Friday, September 29, 2017

Flat Tubular Bind Off

I've been knitting like a fiend to make the deadline for the photo shoot.  What on earth possessed me to propose a poncho!  It is done and I am making good progress on the tunic but it will be a close thing.

Please photograph your swatches, front and back, before sending them.  There are two reasons for this.  I will email you my letter as soon as I review your work and, depending on where you live, it will take awhile to get the swatches.  Also, sometimes the swatches just don't arrive. 

One thing I've noticed lately in many of the swatches is how the selvedge stitches curl under and for the Masters Program we want them flat.  There are a lot of reasons for this.  It is a very good habit to develop.  Flat selvedges make finishing MUCH easier.  For the Masters swatches, it helps the knitter (and reviewers) see if there is a tension issue at the selvedges which is a common issue.  If you can't see it, you can fix it.

I took a close up photo of one of my current projects as it was blocking.

Notice that I've flattened out the selvedge stitch and pinned them at an angle so the edges will dry that way.  By the way, dental elastics mark the locations of decreases.  I am so bad at taking notes when I design that I've learned that writing the pattern is much easier when I "annotate" like this.

The poncho uses the tubular cast on and bind off techniques.  When I went to do the bind off I couldn't think of how to get started.  I checked my own videos and realized all of them show how to do this in the round since I use this technique mainly for socks or necklines.  This tip rectifies that omission.

The preparation for a tubular bind off is basically the same for both circular and flat knitting.  The stitches in two to four rows are alternately slipped.  If you are working flat, you generally work the knit stitches and slip the purl stitches with the yarn in front (provided you are working an even number of stitches) for all rows.  You can't do that for circular knitting.  On the first round you work the knit stitches and slip the purl stitches and reverse this for the next round.  Here is a link showing how to do this:  Preparing for Tubular Bind Off.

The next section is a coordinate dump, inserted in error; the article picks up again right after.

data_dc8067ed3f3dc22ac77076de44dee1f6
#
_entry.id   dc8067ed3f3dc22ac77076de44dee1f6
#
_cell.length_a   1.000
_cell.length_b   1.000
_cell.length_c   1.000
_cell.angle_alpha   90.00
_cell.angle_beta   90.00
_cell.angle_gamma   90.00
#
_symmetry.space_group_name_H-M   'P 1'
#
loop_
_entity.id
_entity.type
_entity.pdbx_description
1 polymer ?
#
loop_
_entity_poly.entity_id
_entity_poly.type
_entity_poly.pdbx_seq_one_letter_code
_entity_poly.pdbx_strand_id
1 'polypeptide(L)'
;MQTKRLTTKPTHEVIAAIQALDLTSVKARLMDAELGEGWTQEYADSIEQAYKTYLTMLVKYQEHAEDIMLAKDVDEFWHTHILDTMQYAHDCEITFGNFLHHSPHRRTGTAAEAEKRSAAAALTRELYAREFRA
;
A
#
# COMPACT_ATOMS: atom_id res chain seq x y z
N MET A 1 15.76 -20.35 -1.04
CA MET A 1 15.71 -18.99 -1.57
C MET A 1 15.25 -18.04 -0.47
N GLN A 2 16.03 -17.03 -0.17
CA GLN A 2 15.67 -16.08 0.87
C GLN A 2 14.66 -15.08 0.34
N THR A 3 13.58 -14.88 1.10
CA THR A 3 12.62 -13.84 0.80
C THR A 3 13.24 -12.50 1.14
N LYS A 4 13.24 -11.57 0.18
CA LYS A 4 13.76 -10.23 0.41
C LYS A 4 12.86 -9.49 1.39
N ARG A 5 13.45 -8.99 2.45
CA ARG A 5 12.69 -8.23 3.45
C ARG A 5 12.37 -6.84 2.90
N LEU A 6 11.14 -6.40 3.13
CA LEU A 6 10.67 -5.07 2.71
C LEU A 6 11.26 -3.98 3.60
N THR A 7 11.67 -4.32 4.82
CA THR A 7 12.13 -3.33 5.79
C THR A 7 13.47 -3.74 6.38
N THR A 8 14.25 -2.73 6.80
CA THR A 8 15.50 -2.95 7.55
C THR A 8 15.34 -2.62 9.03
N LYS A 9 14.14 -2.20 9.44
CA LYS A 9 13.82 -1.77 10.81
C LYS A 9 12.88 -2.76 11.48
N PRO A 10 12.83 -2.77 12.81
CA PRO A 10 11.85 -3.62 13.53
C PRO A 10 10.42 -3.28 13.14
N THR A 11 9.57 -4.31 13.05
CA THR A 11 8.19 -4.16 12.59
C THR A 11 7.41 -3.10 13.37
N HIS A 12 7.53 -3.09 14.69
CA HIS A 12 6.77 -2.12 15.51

When you do the bind off in the round, you begin with a purl stitch and you can adjust your stitches so that a purl stitch is first.  For flat knitting the first stitch is generally a knit stitch and you can't just shift it to the right.  You have to work it separately.  To get started (after you've cut the yarn and threaded up a tapestry needle) you insert the tapestry needle knitwise into this stitch, pull the yarn tight and drop this stitch off the needle.  From here on the process is the same as for circular knitting.

Step 1--Insert the tapestry needle knitwise into the purl stitch.  Pull the yarn tight.

Step 2--Insert the tapestry needle purlwise into the knit stitch you dropped and into the knit stitch to the left of the purl stitch and pull the yarn tight.

Step 3--Insert the tapestry needle purlwise back into purl stitch and pull the yarn tight.  Drop the stitches from the needle.  You just repeat this until the end.

The video shows how you begin and end the bind off.  Here is the link:  Beginning and Ending Flat Tubular Bind Offs

I won't be having salon again this weekend.  Hopefully soon!

I finally finished the poncho.  You can wear it two ways.

I've finished the fronts and back of the tunic I'm doing.  It is going to have a duplicate stitch design so I'm not going to seam it until I've done that.  The sleeves will be picked and worked from the shoulder down.

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